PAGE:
Unadjusted for legislated tax changes, personal income tax collections increased 9.5 percent in the fourth quarter. This increase was due in part to a surprisingly large 23 percent growth in estimated income tax payments, the report said.
Twelve statesArizona, Arkansas, California, Colorado, Georgia, Louisiana, Maine, Minnesota, Mississippi, Montana, New Jersey and Oregonhad double-digit income tax revenue increases.
Except for Oregon, none of the twelve were significantly affected by legislated income tax changes. Personal income tax growth in New York and Oklahoma would have reached double digits had not legislative action depressed collections. Absent a complicated system in which New York's income tax revenue is tied to local property tax relief, income tax revenue there would have grown 19.9 percent in the fourth quarter.
Sales tax revenue in the fourth quarter grew 5.5 percent over last year's fourth quarter. Only three statesColorado, Nevada and South Carolinahad double-digit percent growth.
Five statesNebraska, New Mexico, North Dakota, Vermont and Wyoming experienced a reduction in sales tax revenue compared to the fourth quarter of last year. Of these states, only Nebraska's revenue was affected by a legislated tax cut. Georgia, Maine, Missouri and North Carolina also enacted sales tax cuts that significantly depressed revenue collections for the fourth quarter.
"A number of analysts we spoke with noted that there had been modest slowing in sales tax growth, but none viewed it as a cause for alarm," Boyd said.
The report indicates that while corporate tax collections increased by 5.2 percent last quarter, there was no evidence supporting a long-term reversal in the collections declines experienced in each of the two previous quarters.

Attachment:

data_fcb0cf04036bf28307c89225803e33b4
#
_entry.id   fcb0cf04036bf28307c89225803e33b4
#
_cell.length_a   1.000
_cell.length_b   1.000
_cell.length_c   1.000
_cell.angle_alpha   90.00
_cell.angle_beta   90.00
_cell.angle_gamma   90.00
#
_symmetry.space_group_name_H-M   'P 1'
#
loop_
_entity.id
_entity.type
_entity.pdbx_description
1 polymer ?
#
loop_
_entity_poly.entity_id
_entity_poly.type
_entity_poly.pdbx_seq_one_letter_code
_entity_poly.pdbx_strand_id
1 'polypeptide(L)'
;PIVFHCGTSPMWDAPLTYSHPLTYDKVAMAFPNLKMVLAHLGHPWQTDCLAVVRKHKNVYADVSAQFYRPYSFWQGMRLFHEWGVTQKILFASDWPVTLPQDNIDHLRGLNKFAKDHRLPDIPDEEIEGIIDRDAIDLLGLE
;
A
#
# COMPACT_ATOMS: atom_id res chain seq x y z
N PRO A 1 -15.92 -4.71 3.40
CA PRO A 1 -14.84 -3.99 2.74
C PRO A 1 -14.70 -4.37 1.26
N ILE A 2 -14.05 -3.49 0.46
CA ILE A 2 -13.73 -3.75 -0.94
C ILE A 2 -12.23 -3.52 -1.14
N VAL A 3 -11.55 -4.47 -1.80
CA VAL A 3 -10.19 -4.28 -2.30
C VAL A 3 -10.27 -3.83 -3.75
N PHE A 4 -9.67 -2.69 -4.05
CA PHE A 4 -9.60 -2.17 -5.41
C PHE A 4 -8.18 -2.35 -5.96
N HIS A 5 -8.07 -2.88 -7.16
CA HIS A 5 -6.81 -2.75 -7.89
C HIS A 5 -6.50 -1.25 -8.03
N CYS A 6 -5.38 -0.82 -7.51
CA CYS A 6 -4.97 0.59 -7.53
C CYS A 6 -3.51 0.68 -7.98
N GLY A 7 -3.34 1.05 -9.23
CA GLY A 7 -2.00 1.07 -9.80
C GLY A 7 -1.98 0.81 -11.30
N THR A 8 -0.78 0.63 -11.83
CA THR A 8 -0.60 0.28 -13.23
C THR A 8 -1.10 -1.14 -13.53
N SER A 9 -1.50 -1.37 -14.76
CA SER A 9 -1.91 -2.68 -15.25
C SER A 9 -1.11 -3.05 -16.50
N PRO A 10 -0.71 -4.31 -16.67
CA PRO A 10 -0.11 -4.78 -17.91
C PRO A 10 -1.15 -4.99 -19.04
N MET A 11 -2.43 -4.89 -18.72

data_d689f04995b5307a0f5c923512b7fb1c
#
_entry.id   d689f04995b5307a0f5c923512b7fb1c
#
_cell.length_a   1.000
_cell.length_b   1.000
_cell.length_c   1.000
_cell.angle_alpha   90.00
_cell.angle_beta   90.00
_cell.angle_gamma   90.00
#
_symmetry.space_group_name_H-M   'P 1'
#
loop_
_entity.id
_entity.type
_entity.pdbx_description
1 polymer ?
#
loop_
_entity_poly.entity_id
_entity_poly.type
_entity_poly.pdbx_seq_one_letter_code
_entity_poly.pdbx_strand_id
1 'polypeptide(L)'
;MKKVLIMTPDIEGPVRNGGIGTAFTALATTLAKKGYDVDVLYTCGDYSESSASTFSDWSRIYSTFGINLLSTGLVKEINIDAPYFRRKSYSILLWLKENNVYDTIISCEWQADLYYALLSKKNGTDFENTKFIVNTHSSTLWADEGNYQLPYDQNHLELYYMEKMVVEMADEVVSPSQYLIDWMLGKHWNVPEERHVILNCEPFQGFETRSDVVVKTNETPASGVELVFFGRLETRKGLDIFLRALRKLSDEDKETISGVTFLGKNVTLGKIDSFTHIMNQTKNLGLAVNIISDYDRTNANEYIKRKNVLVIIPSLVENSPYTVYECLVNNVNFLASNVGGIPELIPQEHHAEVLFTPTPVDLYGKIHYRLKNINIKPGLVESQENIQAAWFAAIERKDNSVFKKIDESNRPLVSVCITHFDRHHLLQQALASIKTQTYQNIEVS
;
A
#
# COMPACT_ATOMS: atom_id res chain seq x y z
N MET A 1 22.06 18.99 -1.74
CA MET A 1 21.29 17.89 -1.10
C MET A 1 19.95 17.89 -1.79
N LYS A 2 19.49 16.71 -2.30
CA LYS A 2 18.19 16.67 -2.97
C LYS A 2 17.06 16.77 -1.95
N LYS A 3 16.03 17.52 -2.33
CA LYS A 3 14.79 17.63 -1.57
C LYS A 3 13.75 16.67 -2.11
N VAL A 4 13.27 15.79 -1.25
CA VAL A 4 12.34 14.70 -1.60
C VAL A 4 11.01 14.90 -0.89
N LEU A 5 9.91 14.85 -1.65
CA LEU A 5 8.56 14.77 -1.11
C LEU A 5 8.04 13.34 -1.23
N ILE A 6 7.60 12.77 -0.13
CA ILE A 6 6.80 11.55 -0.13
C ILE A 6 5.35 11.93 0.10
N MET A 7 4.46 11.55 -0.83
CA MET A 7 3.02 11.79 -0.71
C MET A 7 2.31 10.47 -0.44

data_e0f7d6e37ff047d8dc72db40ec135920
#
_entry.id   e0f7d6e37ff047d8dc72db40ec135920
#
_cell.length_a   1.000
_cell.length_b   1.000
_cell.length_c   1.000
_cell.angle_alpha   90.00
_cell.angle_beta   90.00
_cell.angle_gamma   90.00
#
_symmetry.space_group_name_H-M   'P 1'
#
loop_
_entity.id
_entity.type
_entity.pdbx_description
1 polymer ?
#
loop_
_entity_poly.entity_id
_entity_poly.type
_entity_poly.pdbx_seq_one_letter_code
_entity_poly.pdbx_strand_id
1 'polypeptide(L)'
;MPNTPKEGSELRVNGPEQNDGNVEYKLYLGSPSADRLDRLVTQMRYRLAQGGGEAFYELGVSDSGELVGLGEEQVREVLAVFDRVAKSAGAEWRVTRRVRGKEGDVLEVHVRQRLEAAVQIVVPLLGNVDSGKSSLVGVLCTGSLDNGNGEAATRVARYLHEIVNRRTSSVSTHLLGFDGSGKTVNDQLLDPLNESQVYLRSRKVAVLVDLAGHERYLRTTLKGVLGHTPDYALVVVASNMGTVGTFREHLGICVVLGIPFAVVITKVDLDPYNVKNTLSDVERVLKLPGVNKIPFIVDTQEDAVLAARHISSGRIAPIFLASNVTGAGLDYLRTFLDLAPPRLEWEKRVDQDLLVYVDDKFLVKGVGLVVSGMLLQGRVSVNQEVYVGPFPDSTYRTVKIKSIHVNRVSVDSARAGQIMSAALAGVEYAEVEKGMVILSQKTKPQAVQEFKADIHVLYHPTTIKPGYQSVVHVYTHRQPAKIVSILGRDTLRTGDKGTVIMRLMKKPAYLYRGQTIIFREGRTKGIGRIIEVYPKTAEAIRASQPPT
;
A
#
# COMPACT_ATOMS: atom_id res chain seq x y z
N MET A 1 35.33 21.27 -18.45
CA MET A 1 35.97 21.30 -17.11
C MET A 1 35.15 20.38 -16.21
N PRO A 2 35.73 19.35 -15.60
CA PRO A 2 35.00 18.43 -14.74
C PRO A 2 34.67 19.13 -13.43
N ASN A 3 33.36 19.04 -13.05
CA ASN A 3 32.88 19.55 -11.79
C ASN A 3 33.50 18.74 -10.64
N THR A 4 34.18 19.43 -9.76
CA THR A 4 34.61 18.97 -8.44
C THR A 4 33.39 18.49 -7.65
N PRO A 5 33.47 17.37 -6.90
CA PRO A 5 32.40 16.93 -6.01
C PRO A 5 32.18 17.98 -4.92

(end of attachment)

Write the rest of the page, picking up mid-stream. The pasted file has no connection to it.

Although weak or negative growth in corporate income taxes is not uncommon within one state for a single quarter, Boyd said, it is difficult to explain the why the aggregate corporate income tax has seen several quarters of weakness and decline over the past two years.
"I don't think we know anything from data on corporate profits that would suggest some new trend is underway, despite opinions apparent in stock markets. Corporate tax collections are extraordinarily volatile, in part because corporate profits are volatile, but for other reasons as well," Boyd said.
Twenty-one states had double-digit corporate income tax growth rates, and fifteen experienced a decline in collections compared to the same period last year. While the corporate income tax is the most volatile tracked in the report, the authors downplay its importance since it only represents 7 percent of total state tax revenue.
While revenue growth continues apace with the current economic good times, state data from the past four quarters shows weakening employment growth. No states showed more than a one- percent increase in non-farm employment last quarter and two states, New Hampshire and Hawaii, showed declines in overall employment.
"Generally, the national figures are a better measure of aggregate employment growth, but sometimes data for individual states incorporate information not yet reflected in the national data, yielding insights into the economy's strength," the report said.